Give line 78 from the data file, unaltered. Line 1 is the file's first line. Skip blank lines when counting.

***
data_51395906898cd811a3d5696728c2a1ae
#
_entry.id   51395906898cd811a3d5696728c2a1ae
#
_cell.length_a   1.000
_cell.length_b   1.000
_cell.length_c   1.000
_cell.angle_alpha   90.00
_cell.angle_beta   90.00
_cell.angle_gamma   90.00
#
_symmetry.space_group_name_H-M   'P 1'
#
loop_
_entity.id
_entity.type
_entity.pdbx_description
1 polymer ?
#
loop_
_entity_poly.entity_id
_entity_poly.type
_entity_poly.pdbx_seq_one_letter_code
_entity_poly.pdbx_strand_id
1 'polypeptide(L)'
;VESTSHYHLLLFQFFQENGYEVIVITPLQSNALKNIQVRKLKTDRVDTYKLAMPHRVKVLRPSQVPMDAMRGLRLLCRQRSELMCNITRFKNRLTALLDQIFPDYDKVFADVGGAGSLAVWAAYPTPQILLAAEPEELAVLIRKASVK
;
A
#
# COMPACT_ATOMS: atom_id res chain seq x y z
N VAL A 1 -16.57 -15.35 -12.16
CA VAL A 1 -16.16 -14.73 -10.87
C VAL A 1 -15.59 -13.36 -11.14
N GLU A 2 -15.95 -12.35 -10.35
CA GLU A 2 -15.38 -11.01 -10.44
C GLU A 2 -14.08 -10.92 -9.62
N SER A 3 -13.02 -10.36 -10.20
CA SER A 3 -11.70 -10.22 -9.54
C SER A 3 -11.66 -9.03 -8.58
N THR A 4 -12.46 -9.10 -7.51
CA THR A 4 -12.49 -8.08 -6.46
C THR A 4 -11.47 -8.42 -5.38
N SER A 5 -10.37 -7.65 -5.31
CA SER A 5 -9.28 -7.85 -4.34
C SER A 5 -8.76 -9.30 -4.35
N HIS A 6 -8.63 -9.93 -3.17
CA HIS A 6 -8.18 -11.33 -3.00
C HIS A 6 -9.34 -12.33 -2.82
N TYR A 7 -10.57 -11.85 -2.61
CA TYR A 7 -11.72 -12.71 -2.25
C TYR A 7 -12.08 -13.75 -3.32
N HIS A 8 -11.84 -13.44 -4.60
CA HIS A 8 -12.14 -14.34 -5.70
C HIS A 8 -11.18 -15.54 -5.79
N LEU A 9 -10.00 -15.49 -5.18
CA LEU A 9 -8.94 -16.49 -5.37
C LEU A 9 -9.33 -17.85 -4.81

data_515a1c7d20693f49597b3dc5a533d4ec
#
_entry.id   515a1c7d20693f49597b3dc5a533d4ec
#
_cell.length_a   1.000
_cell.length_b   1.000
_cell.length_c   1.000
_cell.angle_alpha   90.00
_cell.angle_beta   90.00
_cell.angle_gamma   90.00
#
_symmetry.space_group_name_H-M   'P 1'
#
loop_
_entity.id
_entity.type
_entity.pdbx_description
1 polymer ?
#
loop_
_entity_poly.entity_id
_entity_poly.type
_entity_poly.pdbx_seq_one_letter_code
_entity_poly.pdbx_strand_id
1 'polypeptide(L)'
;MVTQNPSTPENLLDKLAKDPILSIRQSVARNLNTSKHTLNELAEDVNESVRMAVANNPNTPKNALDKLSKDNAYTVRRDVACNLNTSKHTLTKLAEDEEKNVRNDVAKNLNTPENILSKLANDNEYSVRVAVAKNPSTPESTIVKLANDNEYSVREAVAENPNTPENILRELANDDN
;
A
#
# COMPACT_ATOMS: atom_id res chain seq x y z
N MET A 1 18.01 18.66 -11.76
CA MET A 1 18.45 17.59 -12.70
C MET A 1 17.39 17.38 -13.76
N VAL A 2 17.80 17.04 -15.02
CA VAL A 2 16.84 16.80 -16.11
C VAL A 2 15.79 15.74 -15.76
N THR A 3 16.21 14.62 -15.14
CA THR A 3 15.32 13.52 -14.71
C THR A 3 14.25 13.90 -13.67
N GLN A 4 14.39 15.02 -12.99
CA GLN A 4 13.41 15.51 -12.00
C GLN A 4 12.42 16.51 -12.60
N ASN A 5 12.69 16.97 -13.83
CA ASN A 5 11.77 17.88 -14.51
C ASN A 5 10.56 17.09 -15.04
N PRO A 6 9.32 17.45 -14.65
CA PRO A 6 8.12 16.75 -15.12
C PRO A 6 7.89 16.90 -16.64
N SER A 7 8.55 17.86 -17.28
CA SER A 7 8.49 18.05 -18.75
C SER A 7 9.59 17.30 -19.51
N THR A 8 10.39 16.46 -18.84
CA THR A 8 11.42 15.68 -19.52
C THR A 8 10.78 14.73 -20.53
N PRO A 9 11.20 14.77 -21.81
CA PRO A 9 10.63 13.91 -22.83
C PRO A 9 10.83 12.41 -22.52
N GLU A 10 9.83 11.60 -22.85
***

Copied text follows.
_entity_poly.entity_id